The unfashionable end of town

Far off towards the receding sea, a set of warehouses in Ephesus was converted to a church, probably in the 2nd century CE. That’s what archaeologists seem to believe lies below the ruins of what could be one of Christianity’s most important churches. The very long nave that one sees today was later called St. Mary’s church. If this was unfashionable in the 2nd century, it apparently remains so in the 21st. The Family and I met only a young Japanese trio examining these ruins. Signboards had pointed us along a path which brought us to the very impressive apse of the church.

Sighting down the nave I saw a baptismal font, and a door a long way off. The original church was probably rebuilt for the Third Ecumenical Council, called in 431 CE by the Byzantine emperor, to settle a fine doctrinal point. My audio guide told me that opinion came down in favour of the view that Jesus was simultaneously man and god (but this simplification could possibly have gotten me killed 1500 years ago). As a result, Mary would be called the mother of god, Theotokos in Greek. This also laid the seed of the doctrinal dispute with Islam which, when it rose about two centuries later, recognized Jesus only as a prophet. Long before that, the church was rebuilt into a grand basilica 260 meters long, and probably renamed after Mary. Over the years one part or the other of the grand church would collapse, and worship would shift to an intact part.

I walked down the long nave and past the standing doorway, and the columns which would have been just outside the old basilica. The grand looking apse which I’d entered looked really far away. There was another council held in Ephesus later to decide upon even more subtle questions arising out of such reasoning, but its conclusions were negated by later church doctrine, and led to centuries of schisms and strife. I wasn’t about to delve further into these abstruse questions. I marveled at the extremely thick brick walls and wondered how high a roof must have been held up by walls of such thickness. I couldn’t find an estimate.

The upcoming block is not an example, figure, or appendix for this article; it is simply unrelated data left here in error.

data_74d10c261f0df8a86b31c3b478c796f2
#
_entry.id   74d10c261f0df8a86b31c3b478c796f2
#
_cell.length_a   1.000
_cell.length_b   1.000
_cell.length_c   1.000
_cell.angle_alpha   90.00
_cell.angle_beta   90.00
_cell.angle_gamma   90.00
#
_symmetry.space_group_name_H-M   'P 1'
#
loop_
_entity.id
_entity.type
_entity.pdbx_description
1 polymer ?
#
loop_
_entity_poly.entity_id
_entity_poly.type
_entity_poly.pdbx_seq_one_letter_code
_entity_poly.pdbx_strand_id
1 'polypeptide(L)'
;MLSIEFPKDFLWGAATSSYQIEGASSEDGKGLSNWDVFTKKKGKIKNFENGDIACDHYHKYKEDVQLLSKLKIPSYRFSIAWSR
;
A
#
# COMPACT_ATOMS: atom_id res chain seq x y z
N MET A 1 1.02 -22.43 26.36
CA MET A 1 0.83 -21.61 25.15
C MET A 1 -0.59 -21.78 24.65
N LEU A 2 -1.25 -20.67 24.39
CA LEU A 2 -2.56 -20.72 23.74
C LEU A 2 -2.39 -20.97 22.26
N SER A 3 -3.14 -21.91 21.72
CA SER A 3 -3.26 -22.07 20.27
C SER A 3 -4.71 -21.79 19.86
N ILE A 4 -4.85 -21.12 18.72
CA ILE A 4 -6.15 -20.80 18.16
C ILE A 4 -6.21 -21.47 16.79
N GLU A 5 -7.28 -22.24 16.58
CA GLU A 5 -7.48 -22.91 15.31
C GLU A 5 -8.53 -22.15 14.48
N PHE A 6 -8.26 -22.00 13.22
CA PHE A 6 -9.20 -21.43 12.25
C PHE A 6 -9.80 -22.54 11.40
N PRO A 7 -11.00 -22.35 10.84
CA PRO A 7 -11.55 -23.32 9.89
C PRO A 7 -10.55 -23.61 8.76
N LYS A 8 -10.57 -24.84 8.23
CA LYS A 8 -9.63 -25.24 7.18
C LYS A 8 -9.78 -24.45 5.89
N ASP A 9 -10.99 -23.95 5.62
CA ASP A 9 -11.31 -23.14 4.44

There were other ruins around the church which were covered with grass and weeds. Now, in the middle of spring poppies had sprung up everywhere: pink poppies. I don’t remember having seen this colour of poppies before. The eastern Mediterranean is the original home of poppies, so it is possible that there is more variety here than anywhere else in the world. I wondered whether differences in the colours of petals are due to pigments or some other genetic changes, or due to the soil the plant grows in. I found later that poppy petals contain higher concentration of pigments than most other flowers, and that microscopic structures on the petals strongly influence the colours that we see. But whether these effects are controlled by genes or the environment is something I haven’t managed to track down. The world has so many mysteries!

Armistice day

Today, November 11, commemorates the end of World War I. Traditionally, in commonwealth countries, this is associated with the poppy. I found photos I took of poppies in the island of If, near Marseilles, one summer at the beginning of the decade. In France this day is known as Remembrance Day.

74187 Indian soldiers died in this war, some in East Africa, and others in the Western Front in Europe. At the beginning of the war the British Army had marginally more men than the Indian Army’s 2,40,000. By the end of the war, the strength of the Indian Army was 5,48,311 men. As the largest army in the erstwhile empire, Indians were called on to fight for Britain. More than a million Indians fought in the war. I was only vaguely aware of this history until I read Shrabani Basu’s book called “For King and Another Country: Indian soldiers on the Western Front, 1914-18”. Remembrance Day is something that India should keep in mind.